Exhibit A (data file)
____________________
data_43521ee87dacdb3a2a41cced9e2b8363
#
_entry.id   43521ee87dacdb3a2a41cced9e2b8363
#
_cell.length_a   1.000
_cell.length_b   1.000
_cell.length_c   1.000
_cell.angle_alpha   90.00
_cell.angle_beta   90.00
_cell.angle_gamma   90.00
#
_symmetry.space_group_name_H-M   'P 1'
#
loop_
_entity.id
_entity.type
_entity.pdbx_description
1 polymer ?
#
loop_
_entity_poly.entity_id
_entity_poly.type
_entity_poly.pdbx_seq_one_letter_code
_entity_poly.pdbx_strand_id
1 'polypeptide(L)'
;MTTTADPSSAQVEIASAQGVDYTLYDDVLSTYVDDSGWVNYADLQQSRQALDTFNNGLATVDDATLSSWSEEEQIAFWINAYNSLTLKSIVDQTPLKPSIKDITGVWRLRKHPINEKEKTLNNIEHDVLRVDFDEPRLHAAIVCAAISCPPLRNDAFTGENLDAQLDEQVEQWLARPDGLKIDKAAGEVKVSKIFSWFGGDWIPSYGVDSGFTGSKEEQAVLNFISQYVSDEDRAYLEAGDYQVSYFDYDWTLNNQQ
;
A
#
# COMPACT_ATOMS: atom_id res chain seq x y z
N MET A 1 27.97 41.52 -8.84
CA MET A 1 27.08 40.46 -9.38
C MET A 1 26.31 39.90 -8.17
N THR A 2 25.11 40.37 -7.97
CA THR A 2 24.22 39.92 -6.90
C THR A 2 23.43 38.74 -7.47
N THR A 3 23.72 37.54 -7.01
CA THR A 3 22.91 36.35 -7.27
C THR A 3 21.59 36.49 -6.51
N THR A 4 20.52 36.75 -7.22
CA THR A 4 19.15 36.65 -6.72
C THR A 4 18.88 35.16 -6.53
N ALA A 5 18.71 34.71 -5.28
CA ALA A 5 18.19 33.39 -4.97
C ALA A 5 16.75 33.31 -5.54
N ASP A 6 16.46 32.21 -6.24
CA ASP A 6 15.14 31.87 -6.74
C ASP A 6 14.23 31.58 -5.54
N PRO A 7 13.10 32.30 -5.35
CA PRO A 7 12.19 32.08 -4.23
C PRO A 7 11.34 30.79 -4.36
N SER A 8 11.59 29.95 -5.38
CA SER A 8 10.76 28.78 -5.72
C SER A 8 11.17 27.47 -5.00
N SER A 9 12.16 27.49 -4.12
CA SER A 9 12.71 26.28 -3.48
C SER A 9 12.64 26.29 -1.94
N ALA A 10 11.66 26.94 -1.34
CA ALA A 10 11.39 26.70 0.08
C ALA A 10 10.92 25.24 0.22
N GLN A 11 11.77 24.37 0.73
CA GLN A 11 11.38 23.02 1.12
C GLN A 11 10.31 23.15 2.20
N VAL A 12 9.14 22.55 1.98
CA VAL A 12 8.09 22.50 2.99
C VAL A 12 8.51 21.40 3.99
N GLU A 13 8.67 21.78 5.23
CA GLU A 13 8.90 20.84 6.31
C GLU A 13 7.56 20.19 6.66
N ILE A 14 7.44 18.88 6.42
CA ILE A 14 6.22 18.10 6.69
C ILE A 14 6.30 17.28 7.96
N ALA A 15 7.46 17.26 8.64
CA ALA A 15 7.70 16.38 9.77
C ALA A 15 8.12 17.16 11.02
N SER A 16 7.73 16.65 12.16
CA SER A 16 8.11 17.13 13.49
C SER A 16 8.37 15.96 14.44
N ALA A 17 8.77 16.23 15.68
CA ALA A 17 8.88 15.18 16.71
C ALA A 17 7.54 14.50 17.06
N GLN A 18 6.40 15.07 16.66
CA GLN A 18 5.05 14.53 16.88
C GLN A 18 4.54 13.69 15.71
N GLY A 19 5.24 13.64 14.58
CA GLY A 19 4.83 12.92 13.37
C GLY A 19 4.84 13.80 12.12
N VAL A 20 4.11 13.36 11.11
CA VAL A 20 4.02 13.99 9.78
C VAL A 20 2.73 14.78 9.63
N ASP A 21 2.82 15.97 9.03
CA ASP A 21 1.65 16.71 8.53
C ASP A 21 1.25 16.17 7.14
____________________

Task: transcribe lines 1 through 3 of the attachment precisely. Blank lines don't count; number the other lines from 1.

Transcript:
data_43521ee87dacdb3a2a41cced9e2b8363
#
_entry.id   43521ee87dacdb3a2a41cced9e2b8363